- Upsells and cross-sells — Do you have additional SKUs to offer your customer? If you do not have to cross-sell products to offer and pricing is largely usage-based, the renewal is more likely to be transactional and can be managed by the renewals manager profile. If pricing is a bit more complex or bespoke, the dedicated account manager model is the better fit.
- Resources — Your approach to renewals will invariably vary based on the stage of your company and the resources available to you. For early-stage companies, it is perfectly acceptable for the new business team to assist with renewals, especially when your sellers have strong customer relationships. As companies grow and scale, however, renewals often prove to be a distraction to the new business team, which could ultimately compromise your quota/OTE coverage and other sales efficiency ratios. Some early-stage companies will task their customer success managers with renewals; this approach works in the days of the generalist “Renaissance CSM,” but should be sunset as the broader CS org evolves to specialization. Asking CSMs to negotiate account commercials can and will jeopardize their strategic partnership with clients, so a CSM ownership model should only exist when teams are still very lean.
- Enterprise — Enterprise deals are typically time-intensive and involve a number of stakeholders; moreover, they are often ripe with white space or “land and expand” opportunities (e.g. start with one business unit and leverage strong results to sell into others). Dedicated account managers are usually the best fit for these scenarios because of the contractual and organizational nuances. However, if there is a material churn risk or a new evaluation team in the mix (either for your existing share or for an expansion opportunity), there is merit in bringing the sales team back into the conversation, as that will often imply a full sales cycle with a competitive element, etc.
The four dimensions of the CURE framework imply that there are a number of different organizational permutations to consider as you plan for ownership. Consider this decision tree as you weigh your options for determining which role processes the renewal:
Note: organizations will sometimes bifurcate the paperwork-oriented renewals manager role with a dedicated account manager focused on account growth, which could potentially be disorienting to the customer. The “full-stack” account manager — someone who manages all facets of the contract — allows for a more coordinated, customer-friendly approach: PM for implementation, CSM for strategy, Support for troubleshooting, and one Account Manager for all contractual matters. That said, if your customer base spans a number of different market segments, you might consider employing the renewal manager model for smaller customers and the account manager model for contracts over a certain dollar threshold.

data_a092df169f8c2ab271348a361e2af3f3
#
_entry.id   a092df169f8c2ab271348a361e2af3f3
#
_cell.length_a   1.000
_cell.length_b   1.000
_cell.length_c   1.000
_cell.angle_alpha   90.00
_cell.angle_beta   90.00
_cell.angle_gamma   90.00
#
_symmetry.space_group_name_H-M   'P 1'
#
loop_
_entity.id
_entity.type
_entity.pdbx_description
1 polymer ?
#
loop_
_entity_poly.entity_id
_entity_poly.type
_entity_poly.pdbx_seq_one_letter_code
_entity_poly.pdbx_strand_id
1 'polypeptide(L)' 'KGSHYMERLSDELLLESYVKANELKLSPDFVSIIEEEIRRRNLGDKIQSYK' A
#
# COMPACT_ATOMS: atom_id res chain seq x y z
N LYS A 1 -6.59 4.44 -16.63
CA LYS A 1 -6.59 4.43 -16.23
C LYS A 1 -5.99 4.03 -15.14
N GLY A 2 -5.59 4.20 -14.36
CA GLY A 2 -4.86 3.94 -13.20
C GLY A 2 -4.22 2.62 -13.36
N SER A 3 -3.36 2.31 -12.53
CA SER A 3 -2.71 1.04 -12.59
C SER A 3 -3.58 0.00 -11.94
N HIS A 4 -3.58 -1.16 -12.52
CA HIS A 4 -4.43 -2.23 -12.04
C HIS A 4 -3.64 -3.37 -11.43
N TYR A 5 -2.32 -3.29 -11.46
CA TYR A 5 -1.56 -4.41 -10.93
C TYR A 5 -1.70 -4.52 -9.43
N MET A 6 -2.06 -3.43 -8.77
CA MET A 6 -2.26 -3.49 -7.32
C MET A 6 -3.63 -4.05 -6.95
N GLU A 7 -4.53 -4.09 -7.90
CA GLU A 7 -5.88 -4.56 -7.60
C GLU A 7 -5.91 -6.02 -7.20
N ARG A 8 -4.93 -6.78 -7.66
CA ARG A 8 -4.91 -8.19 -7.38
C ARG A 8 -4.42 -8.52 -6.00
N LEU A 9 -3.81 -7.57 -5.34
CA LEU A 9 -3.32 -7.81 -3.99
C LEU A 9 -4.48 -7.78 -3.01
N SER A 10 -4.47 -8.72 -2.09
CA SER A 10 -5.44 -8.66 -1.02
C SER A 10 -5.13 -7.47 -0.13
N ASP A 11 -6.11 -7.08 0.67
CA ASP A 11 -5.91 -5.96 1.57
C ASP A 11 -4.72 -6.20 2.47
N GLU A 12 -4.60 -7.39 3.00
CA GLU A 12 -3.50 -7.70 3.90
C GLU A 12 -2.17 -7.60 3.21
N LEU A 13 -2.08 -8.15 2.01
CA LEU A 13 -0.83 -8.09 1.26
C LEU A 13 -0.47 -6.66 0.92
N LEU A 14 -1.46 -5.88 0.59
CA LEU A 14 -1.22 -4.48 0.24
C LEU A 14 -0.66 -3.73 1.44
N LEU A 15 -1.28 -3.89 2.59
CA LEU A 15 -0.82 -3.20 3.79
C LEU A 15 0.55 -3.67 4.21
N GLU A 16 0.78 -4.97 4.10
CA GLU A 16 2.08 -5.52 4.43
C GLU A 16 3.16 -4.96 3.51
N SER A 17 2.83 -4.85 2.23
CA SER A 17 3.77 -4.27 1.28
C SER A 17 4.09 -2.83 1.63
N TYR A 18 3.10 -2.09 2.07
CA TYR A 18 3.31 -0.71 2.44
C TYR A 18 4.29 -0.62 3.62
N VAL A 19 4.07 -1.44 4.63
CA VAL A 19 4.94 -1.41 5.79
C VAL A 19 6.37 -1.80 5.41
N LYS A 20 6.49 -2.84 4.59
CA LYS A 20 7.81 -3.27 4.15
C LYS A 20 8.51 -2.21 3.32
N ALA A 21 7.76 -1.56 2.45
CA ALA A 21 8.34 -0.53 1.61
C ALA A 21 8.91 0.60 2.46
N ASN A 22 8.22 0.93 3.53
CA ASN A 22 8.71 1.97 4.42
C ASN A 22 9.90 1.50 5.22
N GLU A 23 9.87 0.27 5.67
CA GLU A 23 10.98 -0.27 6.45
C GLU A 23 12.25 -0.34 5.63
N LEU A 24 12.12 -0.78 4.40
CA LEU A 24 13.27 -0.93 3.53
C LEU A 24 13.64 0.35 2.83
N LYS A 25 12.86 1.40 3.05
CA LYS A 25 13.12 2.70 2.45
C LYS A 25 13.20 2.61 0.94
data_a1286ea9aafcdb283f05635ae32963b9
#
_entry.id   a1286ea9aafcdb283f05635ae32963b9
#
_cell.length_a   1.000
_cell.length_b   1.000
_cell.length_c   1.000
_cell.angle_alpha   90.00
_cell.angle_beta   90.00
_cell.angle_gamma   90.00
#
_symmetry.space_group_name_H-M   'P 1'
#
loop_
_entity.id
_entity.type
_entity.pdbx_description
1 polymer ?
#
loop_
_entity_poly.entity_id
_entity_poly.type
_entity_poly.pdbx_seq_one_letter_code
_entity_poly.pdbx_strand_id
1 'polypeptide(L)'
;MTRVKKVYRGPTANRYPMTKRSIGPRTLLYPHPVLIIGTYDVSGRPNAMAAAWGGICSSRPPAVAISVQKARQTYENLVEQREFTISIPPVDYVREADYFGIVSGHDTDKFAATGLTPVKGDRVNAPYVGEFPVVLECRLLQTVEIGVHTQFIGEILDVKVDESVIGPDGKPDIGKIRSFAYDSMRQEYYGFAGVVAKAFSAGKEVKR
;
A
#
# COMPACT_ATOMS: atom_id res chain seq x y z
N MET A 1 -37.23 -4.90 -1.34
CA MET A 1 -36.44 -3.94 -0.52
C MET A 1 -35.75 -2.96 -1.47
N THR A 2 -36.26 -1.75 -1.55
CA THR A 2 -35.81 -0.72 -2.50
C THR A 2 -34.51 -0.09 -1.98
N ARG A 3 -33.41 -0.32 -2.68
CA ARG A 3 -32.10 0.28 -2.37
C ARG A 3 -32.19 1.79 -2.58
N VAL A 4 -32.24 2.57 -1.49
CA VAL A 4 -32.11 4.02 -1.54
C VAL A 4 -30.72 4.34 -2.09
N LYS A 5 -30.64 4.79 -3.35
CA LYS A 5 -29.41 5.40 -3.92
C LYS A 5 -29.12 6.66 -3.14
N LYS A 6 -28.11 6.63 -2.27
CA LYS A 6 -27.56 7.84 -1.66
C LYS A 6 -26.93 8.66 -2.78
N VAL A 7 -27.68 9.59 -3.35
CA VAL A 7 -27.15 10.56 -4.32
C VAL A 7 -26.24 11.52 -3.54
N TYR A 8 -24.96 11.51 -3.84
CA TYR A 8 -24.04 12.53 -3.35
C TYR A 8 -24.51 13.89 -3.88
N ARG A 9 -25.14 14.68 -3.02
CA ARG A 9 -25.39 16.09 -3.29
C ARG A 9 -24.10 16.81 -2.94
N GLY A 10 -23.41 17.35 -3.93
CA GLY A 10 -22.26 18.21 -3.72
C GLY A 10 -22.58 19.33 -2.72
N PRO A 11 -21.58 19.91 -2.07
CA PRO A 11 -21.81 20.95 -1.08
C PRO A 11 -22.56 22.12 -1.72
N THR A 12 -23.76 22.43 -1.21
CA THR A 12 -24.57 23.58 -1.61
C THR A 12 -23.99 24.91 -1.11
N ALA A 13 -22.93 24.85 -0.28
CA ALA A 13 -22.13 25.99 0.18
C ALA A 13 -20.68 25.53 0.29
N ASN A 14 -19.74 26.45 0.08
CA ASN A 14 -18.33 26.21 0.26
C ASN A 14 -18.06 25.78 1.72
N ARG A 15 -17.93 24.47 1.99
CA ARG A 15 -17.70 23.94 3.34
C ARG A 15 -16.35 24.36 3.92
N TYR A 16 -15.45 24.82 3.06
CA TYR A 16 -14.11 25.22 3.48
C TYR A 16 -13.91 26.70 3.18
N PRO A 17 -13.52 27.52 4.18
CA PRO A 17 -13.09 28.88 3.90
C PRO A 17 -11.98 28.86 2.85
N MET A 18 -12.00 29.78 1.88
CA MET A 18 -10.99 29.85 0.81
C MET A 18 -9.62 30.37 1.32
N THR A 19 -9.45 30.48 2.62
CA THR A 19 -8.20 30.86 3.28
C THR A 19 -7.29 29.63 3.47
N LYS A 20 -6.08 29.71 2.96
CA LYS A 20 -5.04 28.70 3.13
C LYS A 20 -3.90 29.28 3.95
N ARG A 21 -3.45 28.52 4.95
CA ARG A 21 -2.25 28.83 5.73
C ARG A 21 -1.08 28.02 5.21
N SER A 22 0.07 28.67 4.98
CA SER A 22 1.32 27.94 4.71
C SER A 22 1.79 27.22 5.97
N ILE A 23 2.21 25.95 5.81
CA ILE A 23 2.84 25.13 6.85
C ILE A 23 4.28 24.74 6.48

The decision tree confirms the dedicated account manager as the modal approach for SaaS renewal ownership — but where should that account manager sit in the organization? While historically this role often reported to the sales team, it is increasingly aligned with the customer organization. When I was the CRO at Sailthru — overseeing both sales and customer success — I very deliberately moved our dedicated account managers into the customer success organization. The account managers reported to regional CSM team leaders, which strengthened our coordination internally (and with customers!) via regular line-by-line account reviews in team huddles, aligned compensation incentives (renewals manager compensation plans favored net retention versus expansion bookings targets), and ultimately drove a nearly 25% improvement in gross churn and a 10% improvement in net retention inside of the first year.
Equally as important to organizational design is ensuring that compensation incentives are aligned to drive the best outcomes for customers and your own retention and expansion numbers. Stay tuned for our next blog post with considerations for structuring highly effective CS and renewal compensation plans.